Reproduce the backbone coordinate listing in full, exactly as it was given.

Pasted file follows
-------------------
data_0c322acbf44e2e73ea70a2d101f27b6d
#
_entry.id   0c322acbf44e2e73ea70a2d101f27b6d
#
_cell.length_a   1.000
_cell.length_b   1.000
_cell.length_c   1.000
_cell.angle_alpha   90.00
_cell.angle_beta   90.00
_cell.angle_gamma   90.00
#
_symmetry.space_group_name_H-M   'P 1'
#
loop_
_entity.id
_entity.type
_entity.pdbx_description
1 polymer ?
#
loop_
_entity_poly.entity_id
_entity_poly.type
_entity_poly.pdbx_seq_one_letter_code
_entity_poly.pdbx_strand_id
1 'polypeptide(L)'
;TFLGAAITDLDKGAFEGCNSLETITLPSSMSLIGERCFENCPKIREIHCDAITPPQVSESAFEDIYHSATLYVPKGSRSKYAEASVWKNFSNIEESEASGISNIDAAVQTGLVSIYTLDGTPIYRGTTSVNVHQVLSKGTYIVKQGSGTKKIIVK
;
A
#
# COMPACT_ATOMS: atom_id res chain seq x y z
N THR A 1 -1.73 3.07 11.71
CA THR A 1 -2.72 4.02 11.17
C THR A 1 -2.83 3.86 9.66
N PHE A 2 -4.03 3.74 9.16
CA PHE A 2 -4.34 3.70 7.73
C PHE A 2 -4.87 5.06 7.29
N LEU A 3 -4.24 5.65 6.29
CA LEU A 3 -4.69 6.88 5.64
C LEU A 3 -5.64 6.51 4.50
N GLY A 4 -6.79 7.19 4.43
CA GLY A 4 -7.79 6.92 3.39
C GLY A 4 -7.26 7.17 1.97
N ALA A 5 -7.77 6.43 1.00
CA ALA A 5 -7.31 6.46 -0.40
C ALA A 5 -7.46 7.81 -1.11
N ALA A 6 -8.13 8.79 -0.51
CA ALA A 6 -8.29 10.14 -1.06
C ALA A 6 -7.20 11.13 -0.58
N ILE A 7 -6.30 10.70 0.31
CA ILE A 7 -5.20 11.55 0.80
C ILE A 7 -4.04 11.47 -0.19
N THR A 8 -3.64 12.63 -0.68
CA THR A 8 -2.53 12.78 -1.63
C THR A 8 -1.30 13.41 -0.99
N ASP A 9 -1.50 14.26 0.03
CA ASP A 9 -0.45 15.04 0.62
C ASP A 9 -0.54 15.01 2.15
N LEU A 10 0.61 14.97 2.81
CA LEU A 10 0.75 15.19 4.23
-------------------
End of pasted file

data_0c322acbf44e2e73ea70a2d101f27b6d
#
_entry.id   0c322acbf44e2e73ea70a2d101f27b6d
#
_cell.length_a   1.000
_cell.length_b   1.000
_cell.length_c   1.000
_cell.angle_alpha   90.00
_cell.angle_beta   90.00
_cell.angle_gamma   90.00
#
_symmetry.space_group_name_H-M   'P 1'
#
loop_
_entity.id
_entity.type
_entity.pdbx_description
1 polymer ?
#
loop_
_entity_poly.entity_id
_entity_poly.type
_entity_poly.pdbx_seq_one_letter_code
_entity_poly.pdbx_strand_id
1 'polypeptide(L)'
;TFLGAAITDLDKGAFEGCNSLETITLPSSMSLIGERCFENCPKIREIHCDAITPPQVSESAFEDIYHSATLYVPKGSRSKYAEASVWKNFSNIEESEASGISNIDAAVQTGLVSIYTLDGTPIYRGTTSVNVHQVLSKGTYIVKQGSGTKKIIVK
;
A
#
# COMPACT_ATOMS: atom_id res chain seq x y z
N THR A 1 -1.73 3.07 11.71
CA THR A 1 -2.72 4.02 11.17
C THR A 1 -2.83 3.86 9.66
N PHE A 2 -4.03 3.74 9.16
CA PHE A 2 -4.34 3.70 7.73
C PHE A 2 -4.87 5.06 7.29
N LEU A 3 -4.24 5.65 6.29
CA LEU A 3 -4.69 6.88 5.64
C LEU A 3 -5.64 6.51 4.50
N GLY A 4 -6.79 7.19 4.43
CA GLY A 4 -7.79 6.92 3.39
C GLY A 4 -7.26 7.17 1.97
N ALA A 5 -7.77 6.43 1.00
CA ALA A 5 -7.31 6.46 -0.40
C ALA A 5 -7.46 7.81 -1.11
N ALA A 6 -8.13 8.79 -0.51
CA ALA A 6 -8.29 10.14 -1.06
C ALA A 6 -7.20 11.13 -0.58
N ILE A 7 -6.30 10.70 0.31
CA ILE A 7 -5.20 11.55 0.80
C ILE A 7 -4.04 11.47 -0.19
N THR A 8 -3.64 12.63 -0.68
CA THR A 8 -2.53 12.78 -1.63
C THR A 8 -1.30 13.41 -0.99
N ASP A 9 -1.50 14.26 0.03
CA ASP A 9 -0.45 15.04 0.62
C ASP A 9 -0.54 15.01 2.15
N LEU A 10 0.61 14.97 2.81
CA LEU A 10 0.75 15.19 4.23